The reason why the railway industry is, to a certain extent, contestable is due to the low barriers to entry and exit.
Pressure will stop the incumbent firms from making too high a profit. If they make lots of money over the seven years, they will attract lots of firms when the franchise is up for renewal.
Theoretically, firms in contestable markets should earn only normal profits in the long run, although I'm not sure that is quite the case in the real world!
Due to the changes made in the 90s to the electricity and gas industries, they are quite contestable for similar reasons. Companies rent the use of the national grid and the gas pipes. Some companies are now offering both products.
Characteristics of Monopolistic competition
Each firm makes independent decisions about price and output, based on its product, its market, and its costs of production.
Knowledge is widely spread between participants, but it is unlikely to be perfect. For example, diners can review all the menus available from restaurants in a town, before they make their choice. Once inside the restaurant, they can view the menu again, before ordering. However, they cannot fully appreciate the restaurant or the meal until after they have dined.
The entrepreneur has a more significant role than in firms that are perfectly competitive because of the increased risks associated with decision making.
There is freedom to enter or leave the market, as there are no major barriers to entry or exit.
A central feature of monopolistic competition is that products are differentiated. There are four main types of differentiation (see below)
Firms are price makers and are faced with a downward sloping demand curve. Because each firm makes a unique product, it can charge a higher or lower price than its rivals. The firm can set its own price and does not have to ‘take' it from the industry as a whole, though the industry price may be a guideline, or becomes a constraint. This also means that the demand curve will slope downwards.
Firms operating under monopolistic competition usually have to engage in advertising. Firms are often in fierce competition with other (local) firms offering a similar product or service, and may need to advertise on a local basis, to let customers know their differences. Common methods of advertising for these firms are through local press and radio, local cinema, posters, leaflets and special promotions.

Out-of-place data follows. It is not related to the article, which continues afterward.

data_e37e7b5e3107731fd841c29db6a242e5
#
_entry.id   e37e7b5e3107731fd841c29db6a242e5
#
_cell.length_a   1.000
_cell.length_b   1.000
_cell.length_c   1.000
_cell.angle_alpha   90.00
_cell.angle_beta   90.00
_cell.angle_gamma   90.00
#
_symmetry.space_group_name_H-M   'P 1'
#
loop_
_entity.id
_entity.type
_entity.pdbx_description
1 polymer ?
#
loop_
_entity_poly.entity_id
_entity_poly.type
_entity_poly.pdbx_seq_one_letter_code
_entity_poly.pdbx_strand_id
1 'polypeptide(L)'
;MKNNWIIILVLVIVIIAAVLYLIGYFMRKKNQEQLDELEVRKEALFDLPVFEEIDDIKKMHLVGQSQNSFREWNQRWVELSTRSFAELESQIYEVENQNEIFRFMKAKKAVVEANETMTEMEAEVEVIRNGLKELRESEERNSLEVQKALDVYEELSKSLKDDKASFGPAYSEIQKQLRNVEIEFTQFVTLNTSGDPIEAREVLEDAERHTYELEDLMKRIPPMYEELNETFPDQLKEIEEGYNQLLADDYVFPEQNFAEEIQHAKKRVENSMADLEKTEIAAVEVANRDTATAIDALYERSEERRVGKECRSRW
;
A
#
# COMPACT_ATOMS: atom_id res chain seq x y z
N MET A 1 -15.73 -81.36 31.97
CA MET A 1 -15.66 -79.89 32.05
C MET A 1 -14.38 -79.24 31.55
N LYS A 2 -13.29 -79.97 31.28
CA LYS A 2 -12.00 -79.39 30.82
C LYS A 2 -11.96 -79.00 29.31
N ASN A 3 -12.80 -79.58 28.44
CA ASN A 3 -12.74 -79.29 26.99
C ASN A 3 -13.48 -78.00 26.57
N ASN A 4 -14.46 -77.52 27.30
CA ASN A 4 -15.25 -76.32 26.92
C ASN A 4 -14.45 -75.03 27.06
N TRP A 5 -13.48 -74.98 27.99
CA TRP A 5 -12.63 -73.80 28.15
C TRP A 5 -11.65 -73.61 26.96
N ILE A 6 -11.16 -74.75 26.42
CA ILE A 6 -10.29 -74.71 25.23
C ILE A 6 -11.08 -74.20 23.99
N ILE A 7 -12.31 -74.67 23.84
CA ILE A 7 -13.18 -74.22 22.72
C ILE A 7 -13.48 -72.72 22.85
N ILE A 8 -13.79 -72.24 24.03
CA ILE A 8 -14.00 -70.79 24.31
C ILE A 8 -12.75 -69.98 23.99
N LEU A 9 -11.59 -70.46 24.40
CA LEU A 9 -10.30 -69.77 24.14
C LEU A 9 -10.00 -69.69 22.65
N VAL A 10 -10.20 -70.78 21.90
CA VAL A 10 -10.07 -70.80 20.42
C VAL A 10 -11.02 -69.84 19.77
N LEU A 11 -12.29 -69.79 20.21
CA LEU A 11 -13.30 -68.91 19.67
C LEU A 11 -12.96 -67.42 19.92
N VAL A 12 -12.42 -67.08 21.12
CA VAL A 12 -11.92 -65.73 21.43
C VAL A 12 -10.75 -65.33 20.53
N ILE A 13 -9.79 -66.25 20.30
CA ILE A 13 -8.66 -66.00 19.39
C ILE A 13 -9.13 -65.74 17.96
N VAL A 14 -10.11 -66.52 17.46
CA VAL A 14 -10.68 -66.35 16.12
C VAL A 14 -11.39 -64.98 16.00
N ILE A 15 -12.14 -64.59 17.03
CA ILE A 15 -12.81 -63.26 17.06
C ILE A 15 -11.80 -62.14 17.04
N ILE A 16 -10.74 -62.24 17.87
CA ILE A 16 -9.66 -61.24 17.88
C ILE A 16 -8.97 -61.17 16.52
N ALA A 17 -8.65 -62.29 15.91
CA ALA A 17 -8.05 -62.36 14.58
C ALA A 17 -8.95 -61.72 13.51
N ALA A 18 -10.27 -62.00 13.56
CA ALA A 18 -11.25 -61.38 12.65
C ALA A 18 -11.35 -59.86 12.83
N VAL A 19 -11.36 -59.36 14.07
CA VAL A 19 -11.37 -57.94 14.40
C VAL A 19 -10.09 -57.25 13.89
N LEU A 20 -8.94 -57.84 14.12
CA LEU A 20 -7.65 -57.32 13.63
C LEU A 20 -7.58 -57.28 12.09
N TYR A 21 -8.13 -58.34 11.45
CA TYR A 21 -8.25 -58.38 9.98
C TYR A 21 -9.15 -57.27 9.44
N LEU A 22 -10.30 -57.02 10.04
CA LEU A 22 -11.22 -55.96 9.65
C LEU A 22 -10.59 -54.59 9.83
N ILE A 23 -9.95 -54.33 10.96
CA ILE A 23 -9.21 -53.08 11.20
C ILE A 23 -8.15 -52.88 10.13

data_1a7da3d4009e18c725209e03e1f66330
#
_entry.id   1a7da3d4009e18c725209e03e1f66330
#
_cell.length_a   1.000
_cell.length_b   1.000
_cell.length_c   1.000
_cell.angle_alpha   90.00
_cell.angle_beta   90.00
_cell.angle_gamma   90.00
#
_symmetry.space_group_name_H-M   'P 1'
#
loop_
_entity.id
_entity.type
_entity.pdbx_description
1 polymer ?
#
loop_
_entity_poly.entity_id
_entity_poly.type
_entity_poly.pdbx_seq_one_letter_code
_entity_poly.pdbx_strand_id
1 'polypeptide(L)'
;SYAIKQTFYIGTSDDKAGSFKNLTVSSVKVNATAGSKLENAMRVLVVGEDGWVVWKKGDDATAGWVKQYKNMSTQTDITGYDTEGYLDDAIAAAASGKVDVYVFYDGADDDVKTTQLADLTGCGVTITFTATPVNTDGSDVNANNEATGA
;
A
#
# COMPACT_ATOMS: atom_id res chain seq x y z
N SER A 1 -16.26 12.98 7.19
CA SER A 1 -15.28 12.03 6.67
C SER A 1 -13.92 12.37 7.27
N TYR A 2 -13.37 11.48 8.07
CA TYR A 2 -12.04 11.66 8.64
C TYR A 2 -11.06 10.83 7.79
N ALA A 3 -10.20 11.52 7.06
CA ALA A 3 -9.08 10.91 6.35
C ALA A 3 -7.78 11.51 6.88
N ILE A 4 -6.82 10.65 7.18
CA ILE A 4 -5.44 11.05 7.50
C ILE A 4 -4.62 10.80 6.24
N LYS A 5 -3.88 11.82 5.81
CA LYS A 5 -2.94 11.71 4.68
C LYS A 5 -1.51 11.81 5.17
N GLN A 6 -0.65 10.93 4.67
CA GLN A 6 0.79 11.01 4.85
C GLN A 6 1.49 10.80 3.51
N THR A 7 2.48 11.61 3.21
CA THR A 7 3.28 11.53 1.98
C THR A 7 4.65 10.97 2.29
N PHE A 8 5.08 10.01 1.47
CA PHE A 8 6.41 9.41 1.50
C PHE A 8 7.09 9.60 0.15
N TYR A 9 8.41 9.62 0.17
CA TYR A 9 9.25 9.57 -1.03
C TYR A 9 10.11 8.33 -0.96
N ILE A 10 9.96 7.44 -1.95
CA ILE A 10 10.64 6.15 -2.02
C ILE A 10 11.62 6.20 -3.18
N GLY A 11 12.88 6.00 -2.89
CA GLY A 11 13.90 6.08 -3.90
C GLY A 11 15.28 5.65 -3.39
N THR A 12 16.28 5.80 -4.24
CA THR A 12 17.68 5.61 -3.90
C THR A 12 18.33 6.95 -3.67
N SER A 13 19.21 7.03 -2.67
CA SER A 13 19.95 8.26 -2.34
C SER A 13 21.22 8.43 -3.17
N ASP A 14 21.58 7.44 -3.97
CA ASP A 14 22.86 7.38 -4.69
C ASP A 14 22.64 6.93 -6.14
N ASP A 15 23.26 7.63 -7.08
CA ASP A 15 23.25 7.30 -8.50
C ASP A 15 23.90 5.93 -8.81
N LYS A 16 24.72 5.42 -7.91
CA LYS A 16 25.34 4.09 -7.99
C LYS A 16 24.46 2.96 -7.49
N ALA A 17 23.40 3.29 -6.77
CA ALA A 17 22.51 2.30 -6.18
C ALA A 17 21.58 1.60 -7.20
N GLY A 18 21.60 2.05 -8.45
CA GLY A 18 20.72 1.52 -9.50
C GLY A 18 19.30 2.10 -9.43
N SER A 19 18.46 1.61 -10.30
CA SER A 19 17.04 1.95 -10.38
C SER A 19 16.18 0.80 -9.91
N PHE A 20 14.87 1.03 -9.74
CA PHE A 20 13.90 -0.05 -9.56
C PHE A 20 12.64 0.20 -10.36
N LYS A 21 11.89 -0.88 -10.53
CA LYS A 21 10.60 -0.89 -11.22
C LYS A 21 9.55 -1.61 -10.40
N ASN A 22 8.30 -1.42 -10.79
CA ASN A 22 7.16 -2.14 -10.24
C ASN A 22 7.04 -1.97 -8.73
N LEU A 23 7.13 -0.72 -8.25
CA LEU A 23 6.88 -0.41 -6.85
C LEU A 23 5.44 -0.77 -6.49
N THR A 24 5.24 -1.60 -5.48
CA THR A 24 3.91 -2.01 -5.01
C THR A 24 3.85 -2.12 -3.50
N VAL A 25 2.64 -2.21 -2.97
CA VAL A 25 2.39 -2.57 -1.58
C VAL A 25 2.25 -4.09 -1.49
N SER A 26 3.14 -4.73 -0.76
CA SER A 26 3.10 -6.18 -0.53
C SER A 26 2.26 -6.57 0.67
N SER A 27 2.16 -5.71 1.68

Monopolistically competitive firms are assumed to be profit maximisers because firms tend to be small with entrepreneurs actively involved in managing the business.
There are usually a large numbers of independent firms competing in the market.
The Four Main Types of Differentiation
Physical product differentiation, where firms use size, design, colour, shape, performance, and features to make their products different. For example, consumer electronics can easily be physically differentiated.
Marketing differentiation, where firms try to differentiate their product by distinctive packaging and other promotional techniques. For example, breakfast cereals can easily be differentiated through packaging.
Human capital differentiation, where the firm creates differences through the skill of its employees, the level of training received, distinctive uniforms, and so on.
Differentiation through distribution, including distribution via mail order or through internet shopping, such as Amazon.com, which differentiates itself from traditional bookstores by selling online.
Equilibrium under monopolistic competition
In the short run supernormal profits are possible, but in the long run new firms are attracted into the industry, because of low barriers to entry, good knowledge and an opportunity to differentiate.
Monopolistic competition in the short run
At profit maximisation, MC = MR, and output is Q and price P. Given that price (AR) is above ATC at Q, supernormal profits are possible (area PABC).
As new firms enter the market, demand for the existing firm’s products becomes more elastic and the demand curve shifts to the left, driving down price. Eventually, all super-normal profits are eroded away.
Monopolistic competition in the long run
Super-normal profits attract in new entrants, which shifts the demand curve for existing firm to the left. New entrants continue until only normal profit is available. At this point, firms have reached their long run equilibrium.
Clearly, the firm benefits most when it is in its short run and will try to stay in the short run by innovating, and further product differentiation.
Examples of monopolistic competition can be found in every high street.
Monopolistically competitive firms are most common in industries where differentiation is possible, such as:
The restaurant business
Hotels and pubs
General specialist retailing
Consumer services, such as hairdressing
The survival of small firms
The existence of monopolistic competition partly explains the survival of small firms in modern economies. The majority of small firms in the real world operate in markets that could be said to be monopolistically competitive.
Evaluate monopolistic competition as a market structure.